“One need only think of the weather, in which case the prediction ever for a few days ahead is impossible.”
– Albert Einstein
If one of the greatest minds all time, Albert Einstein, was perplexed over weather predictions, is there a chance us “science-mortals” will ever get it right? Here was a man who formulated the Theory of Relativity, but believed weather prediction beyond a few days impossible. Hmmm … this may be the case, but nothing will stop meteorologists and others from speculating as to the outcome of this year’s rainy season.
So far, we are off to a good start. On Sunday afternoon a storm cell settled over the foothills bringing thunder, lightening and a blanket of hail. So far this year’s rain total stands at 3.15 inches with more due this weekend.
Last year, December 2010 was highly unusual. With a La Niña pattern in place, a dry winter was expected. Instead it became one of the wettest Decembers on record for our area with nearly a year’s worth of rain falling in just one month. So here we go again, with conditions similar to those of last year. Will Southern California get drenched again?
Let’s start with all the contributing factors that come into play here.
A key player in Southern California weather is the famed “Pineapple Express.” As you might expect, its origin is the Hawaiian Islands. When a strong flow of tropical moisture-laden air travels eastward from this region and arrives on the U.S. west coast, rainfall totals soar. This occurred in 2010 and may repeat this season.
The next factor already in place is La Niña, which is associated with colder than normal ocean waters in the equatorial Pacific, influencing weather worldwide. According to Mike Halpert, deputy director of NOAA’s Climate Prediction Center, there is a “wild card” that could “overwhelm or amplify La Niña’s typical impacts” this winter. This is the complicated and hard to predict Arctic Oscillation. It can produce dramatic and short-lived temperature fluctuations.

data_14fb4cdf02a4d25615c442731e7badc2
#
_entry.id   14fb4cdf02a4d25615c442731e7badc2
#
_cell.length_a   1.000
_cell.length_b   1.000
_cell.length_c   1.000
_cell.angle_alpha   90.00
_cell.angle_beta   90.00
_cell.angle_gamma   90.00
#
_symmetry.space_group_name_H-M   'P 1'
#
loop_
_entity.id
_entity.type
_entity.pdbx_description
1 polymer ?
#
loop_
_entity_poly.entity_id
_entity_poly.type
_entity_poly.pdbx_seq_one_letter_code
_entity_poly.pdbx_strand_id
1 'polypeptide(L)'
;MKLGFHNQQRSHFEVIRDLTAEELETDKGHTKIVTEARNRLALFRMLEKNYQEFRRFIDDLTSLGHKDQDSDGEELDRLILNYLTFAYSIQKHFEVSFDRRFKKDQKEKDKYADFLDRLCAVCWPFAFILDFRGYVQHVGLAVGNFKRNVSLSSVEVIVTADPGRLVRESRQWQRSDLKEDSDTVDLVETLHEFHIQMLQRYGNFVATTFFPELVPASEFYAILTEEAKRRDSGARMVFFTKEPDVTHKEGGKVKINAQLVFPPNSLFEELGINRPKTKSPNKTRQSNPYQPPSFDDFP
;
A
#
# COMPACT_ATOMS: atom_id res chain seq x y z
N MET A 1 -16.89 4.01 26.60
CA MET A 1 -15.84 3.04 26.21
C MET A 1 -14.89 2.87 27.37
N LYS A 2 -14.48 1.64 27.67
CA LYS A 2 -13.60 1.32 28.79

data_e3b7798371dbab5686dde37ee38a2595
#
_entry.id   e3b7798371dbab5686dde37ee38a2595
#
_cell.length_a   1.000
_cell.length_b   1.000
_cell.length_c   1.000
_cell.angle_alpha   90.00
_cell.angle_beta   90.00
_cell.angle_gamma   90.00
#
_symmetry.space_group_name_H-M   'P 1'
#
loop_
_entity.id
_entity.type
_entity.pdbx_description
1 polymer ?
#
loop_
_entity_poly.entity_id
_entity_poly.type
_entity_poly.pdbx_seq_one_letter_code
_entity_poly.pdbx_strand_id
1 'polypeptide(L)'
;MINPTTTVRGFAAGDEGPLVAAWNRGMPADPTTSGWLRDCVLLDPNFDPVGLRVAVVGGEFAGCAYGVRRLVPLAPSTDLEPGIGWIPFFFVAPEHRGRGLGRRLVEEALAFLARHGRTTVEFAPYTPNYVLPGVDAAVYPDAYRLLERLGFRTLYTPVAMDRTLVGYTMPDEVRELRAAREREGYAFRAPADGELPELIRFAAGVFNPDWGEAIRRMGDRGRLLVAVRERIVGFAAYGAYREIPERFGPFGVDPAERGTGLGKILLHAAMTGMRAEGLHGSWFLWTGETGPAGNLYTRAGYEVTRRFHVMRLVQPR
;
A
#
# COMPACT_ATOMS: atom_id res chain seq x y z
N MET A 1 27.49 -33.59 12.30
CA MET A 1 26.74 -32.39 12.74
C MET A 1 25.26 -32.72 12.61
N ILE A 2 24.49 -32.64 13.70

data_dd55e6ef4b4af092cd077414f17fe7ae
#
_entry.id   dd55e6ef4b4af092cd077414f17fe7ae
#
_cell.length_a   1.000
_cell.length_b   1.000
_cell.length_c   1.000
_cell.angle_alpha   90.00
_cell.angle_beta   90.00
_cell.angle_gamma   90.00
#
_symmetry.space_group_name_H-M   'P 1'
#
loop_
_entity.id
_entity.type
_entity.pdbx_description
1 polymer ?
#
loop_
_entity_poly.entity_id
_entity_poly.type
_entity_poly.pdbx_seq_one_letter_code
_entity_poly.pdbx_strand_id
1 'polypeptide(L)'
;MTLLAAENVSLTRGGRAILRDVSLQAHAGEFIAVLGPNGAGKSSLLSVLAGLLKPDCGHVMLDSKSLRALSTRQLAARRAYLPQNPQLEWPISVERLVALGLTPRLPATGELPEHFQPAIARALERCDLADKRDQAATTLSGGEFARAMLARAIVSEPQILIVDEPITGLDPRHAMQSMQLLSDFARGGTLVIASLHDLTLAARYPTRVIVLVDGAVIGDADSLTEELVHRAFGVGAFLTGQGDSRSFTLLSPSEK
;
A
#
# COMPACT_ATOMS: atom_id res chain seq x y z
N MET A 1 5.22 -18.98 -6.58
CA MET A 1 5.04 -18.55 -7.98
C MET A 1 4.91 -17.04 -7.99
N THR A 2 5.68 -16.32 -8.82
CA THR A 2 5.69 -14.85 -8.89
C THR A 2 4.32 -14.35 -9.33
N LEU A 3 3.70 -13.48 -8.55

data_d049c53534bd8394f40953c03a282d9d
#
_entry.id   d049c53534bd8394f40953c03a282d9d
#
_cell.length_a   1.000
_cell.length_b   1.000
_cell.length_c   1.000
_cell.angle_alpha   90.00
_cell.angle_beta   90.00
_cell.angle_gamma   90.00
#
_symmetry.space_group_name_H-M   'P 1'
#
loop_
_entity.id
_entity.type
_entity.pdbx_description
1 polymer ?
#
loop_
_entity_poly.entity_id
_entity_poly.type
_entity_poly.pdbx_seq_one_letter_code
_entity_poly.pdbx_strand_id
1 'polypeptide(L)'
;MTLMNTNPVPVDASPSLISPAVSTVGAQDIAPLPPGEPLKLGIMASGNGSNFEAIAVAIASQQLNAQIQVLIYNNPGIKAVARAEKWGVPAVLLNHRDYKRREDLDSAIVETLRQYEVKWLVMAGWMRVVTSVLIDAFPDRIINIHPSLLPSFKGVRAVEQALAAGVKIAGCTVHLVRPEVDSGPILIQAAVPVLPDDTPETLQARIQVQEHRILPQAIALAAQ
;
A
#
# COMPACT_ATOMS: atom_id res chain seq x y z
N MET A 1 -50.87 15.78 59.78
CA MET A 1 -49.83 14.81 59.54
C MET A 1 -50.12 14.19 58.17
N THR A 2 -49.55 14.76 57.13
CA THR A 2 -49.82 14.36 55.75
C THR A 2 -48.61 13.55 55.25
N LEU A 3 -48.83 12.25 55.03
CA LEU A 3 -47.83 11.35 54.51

At the North Pole there is a constant shifting of high and low pressure. Last year and this, it has been in a “negative phase.” This simply means high pressure in the Arctic pushing cold air into the U.S. from Canada. JPL climatologist Bill Patzert believes this also contributed to the weather patterns, keeping storms further to the south – i.e. more rain for us. Will this be the case this year? With all the variables and possible outcomes, weather-related scientists are keeping close watch this year.
Warmer breezy days are expected to be replaced by a storm late Friday into Saturday. Predictions call for one to three inches of rain with below normal temperatures for the veterans holiday weekend, with daytime highs around 60 and nighttime in the low 40s. Partly cloudy and cool define the weather into next week.
Dry out your umbrella – you may need it by the end of next week!
Most important, at this time is the recognition of our veterans: Thank You!
Sue Kilpatrick is a
Crescenta Valley resident and
Official Skywarn Spotter for the National Weather Service. Reach her at email@example.com.